The internet loves lists because people love lists. They're so easily consumable. Hence the flood of end-of-year lists that look back on 2011 and the flood of start-of-year prediction lists that look ahead to 2012. I admit it: I'm a sucker for them, myself. 

As you might expect, there are any number of look-ahead technology lists out there, but I though this one from PC Pro was particularly apt for this column - 30 percent of its predictions for 2012 are 3D-related! Well sort of. Let's examine.

1. HP's 3D scanner. Unfortunately, this is not actually a 3D scanner. It's not even a "scanner" as far as I can tell. Basically, it's a device that's part of a printer which takes a series of pictures and combines them into an evenly lit and suitable for online display image. It's slightly hard to make sense of, and this video doesn't really help all that much:


Perhaps most oddly, the video never actually shows you what one of these images winds up looking like. Also, why it's supposed to be impressed that you can "capture images of 3D objects" I'm not sure. Isn't that what one of those wacky things called a "camera" does?

Why is this important, though? Well, because 3D is sexy right now. People with new imaging technology want to get on the 3D bandwagon. That's a good thing, in general, as it bodes well for those of you who can actually bring 3D technology to the table.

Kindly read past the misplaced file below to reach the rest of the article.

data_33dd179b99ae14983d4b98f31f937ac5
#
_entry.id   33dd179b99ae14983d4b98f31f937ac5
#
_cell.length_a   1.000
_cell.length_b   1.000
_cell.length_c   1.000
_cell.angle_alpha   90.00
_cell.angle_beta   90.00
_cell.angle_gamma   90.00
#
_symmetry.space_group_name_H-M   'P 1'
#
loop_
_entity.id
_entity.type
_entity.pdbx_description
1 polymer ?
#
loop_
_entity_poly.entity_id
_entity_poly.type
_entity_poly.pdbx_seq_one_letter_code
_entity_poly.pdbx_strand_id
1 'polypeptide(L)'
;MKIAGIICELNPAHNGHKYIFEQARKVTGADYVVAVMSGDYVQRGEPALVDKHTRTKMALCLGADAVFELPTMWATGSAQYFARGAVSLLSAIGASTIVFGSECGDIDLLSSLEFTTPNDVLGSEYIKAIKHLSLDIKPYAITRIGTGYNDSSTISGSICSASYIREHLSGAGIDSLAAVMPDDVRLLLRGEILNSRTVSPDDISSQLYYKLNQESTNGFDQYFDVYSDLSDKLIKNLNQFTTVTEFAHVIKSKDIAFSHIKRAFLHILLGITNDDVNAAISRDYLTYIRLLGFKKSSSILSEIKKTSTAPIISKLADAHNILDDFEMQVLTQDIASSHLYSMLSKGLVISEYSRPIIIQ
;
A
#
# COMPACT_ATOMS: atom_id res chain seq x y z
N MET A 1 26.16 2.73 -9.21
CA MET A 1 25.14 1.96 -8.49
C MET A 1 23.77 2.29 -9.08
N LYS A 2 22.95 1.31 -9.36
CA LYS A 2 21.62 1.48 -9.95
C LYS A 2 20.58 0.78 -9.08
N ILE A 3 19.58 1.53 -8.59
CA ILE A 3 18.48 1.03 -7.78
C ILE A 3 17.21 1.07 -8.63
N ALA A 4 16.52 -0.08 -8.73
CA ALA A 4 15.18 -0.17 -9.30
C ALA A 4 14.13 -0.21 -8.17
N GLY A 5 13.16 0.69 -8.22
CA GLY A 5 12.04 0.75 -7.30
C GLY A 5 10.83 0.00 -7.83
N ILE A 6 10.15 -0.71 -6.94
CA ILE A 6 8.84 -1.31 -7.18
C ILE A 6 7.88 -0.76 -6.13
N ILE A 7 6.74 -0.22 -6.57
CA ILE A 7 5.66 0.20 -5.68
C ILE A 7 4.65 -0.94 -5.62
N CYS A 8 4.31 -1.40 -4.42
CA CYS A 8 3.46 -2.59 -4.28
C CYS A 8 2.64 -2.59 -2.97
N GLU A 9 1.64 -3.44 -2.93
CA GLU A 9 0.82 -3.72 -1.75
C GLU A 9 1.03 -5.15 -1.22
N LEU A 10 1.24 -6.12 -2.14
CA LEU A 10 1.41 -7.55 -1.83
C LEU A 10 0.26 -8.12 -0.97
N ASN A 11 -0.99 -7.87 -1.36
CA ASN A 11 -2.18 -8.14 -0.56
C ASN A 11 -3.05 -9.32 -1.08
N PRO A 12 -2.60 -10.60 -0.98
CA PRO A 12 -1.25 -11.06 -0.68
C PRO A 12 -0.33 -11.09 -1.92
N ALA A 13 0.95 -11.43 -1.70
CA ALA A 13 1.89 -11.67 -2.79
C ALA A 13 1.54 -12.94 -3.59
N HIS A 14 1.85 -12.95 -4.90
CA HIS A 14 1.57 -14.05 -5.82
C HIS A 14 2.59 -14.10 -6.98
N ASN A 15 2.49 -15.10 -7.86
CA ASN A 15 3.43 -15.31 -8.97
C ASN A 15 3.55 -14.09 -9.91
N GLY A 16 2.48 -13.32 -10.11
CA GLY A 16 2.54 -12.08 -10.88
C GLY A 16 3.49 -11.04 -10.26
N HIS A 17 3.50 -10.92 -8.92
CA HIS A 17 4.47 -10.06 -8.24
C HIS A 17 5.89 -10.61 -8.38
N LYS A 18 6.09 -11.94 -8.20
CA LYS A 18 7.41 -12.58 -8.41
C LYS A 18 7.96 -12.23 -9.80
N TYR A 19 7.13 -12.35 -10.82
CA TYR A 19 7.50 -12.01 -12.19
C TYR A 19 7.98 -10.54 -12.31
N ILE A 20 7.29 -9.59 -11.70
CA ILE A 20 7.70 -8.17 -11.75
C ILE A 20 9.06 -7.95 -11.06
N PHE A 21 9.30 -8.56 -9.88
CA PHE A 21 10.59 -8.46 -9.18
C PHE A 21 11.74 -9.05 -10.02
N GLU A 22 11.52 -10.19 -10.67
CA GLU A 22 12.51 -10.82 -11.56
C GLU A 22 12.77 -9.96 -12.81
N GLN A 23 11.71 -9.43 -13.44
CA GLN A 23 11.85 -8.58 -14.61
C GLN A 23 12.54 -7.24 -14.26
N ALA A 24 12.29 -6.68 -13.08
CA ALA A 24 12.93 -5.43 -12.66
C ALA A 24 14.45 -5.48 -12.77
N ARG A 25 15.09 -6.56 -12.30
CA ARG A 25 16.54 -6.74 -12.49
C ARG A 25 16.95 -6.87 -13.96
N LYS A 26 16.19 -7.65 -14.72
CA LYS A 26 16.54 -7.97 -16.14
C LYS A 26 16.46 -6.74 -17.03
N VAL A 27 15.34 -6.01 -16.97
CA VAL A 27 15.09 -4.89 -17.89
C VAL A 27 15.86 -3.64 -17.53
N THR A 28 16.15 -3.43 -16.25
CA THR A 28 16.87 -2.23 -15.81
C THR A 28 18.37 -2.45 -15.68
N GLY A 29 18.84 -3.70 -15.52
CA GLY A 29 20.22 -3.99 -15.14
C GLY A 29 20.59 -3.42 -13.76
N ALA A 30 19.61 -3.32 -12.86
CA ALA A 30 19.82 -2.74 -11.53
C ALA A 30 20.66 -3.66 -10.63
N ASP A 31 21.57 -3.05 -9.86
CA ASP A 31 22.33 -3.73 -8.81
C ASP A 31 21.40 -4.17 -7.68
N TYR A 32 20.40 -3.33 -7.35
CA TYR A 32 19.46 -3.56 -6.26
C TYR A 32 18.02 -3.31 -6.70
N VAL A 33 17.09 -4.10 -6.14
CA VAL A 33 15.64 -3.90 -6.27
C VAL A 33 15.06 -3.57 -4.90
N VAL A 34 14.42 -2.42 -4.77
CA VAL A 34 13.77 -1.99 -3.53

2. Sony's 3D personal headset. Now we're talking. One of 3D data capture's real promises is for ultra-realistic simulation technology. But if the display isn't any good, the experience of the ultra-realistic simulation isn't any good either. This headset offers the promise of much larger access to a realistic experience of 3D data. If it's good for gaming, and there's large uptake of the technology, the price will come down pretty rapidly. There are a lot of gamers out there. If they happen to make these kinds of displays much less expensive for engineering and training applications, so much the better.

3. Glasses-free 3D TV. Okay, we've been hearing about the promise of this for a while, but now at least there's something being sold commercially that seems to actually deliver on that promise. Except the 55-inch 3D TV costs about $10k. And you can only buy it in Germany (?). But if engineering firms are going to use 3D data to make decisions, having one of these babies in the board room while everyone sits around spit-balling solutions to problems discovered in the field seems like a good facilitator. 


Sure, these are consumer technologies, but I saw in the security industry how consumer adoption of HD video rapidly forced commercial security integrators to get into digital video and HD video surveillance. I think something similar will happen with 3D data capture. As consumers come to expect 3D data delivery, they'll also expect true 3D data collection, and that will bleed into commercial applications. How long? We'll see. Maybe if we see a consumer-focused 3D laser scanner (I mean one that's actually marketed that way, not the Kinect, which is sort of a laser scanner in disguise) in the predictions for 2013 we'll know we're pretty close.